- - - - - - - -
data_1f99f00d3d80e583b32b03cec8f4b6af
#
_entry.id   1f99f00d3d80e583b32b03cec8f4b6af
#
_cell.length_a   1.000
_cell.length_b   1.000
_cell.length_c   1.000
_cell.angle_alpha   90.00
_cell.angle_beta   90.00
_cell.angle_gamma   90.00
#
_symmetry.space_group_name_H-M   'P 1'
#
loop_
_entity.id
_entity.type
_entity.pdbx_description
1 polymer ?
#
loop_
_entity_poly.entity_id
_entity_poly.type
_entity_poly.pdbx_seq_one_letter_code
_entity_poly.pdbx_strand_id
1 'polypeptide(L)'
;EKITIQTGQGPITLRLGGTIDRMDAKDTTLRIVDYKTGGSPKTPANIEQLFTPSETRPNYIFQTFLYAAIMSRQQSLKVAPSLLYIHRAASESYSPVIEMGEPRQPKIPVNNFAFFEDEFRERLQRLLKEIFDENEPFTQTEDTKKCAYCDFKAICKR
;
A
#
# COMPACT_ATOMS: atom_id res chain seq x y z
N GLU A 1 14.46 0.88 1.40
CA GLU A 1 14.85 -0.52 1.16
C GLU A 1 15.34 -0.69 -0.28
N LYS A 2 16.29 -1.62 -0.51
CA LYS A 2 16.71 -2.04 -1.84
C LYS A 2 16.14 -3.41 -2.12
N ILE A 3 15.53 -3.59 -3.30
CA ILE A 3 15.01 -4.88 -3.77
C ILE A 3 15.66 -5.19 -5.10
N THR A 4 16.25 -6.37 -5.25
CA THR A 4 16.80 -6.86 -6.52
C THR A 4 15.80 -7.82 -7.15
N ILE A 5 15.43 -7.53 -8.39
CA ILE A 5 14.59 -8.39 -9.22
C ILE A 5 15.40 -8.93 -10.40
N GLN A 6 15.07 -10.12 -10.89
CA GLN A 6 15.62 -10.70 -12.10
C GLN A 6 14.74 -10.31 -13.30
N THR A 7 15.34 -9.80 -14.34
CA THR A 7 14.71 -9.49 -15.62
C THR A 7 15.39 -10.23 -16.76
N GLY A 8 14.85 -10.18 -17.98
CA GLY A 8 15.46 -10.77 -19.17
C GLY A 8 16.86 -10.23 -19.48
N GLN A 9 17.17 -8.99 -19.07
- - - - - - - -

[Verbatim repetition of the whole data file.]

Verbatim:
data_1f99f00d3d80e583b32b03cec8f4b6af
#
_entry.id   1f99f00d3d80e583b32b03cec8f4b6af
#
_cell.length_a   1.000
_cell.length_b   1.000
_cell.length_c   1.000
_cell.angle_alpha   90.00
_cell.angle_beta   90.00
_cell.angle_gamma   90.00
#
_symmetry.space_group_name_H-M   'P 1'
#
loop_
_entity.id
_entity.type
_entity.pdbx_description
1 polymer ?
#
loop_
_entity_poly.entity_id
_entity_poly.type
_entity_poly.pdbx_seq_one_letter_code
_entity_poly.pdbx_strand_id
1 'polypeptide(L)'
;EKITIQTGQGPITLRLGGTIDRMDAKDTTLRIVDYKTGGSPKTPANIEQLFTPSETRPNYIFQTFLYAAIMSRQQSLKVAPSLLYIHRAASESYSPVIEMGEPRQPKIPVNNFAFFEDEFRERLQRLLKEIFDENEPFTQTEDTKKCAYCDFKAICKR
;
A
#
# COMPACT_ATOMS: atom_id res chain seq x y z
N GLU A 1 14.46 0.88 1.40
CA GLU A 1 14.85 -0.52 1.16
C GLU A 1 15.34 -0.69 -0.28
N LYS A 2 16.29 -1.62 -0.51
CA LYS A 2 16.71 -2.04 -1.84
C LYS A 2 16.14 -3.41 -2.12
N ILE A 3 15.53 -3.59 -3.30
CA ILE A 3 15.01 -4.88 -3.77
C ILE A 3 15.66 -5.19 -5.10
N THR A 4 16.25 -6.37 -5.25
CA THR A 4 16.80 -6.86 -6.52
C THR A 4 15.80 -7.82 -7.15
N ILE A 5 15.43 -7.53 -8.39
CA ILE A 5 14.59 -8.39 -9.22
C ILE A 5 15.40 -8.93 -10.40
N GLN A 6 15.07 -10.12 -10.89
CA GLN A 6 15.62 -10.70 -12.10
C GLN A 6 14.74 -10.31 -13.30
N THR A 7 15.34 -9.80 -14.34
CA THR A 7 14.71 -9.49 -15.62
C THR A 7 15.39 -10.23 -16.76
N GLY A 8 14.85 -10.18 -17.98
CA GLY A 8 15.46 -10.77 -19.17
C GLY A 8 16.86 -10.23 -19.48
N GLN A 9 17.17 -8.99 -19.07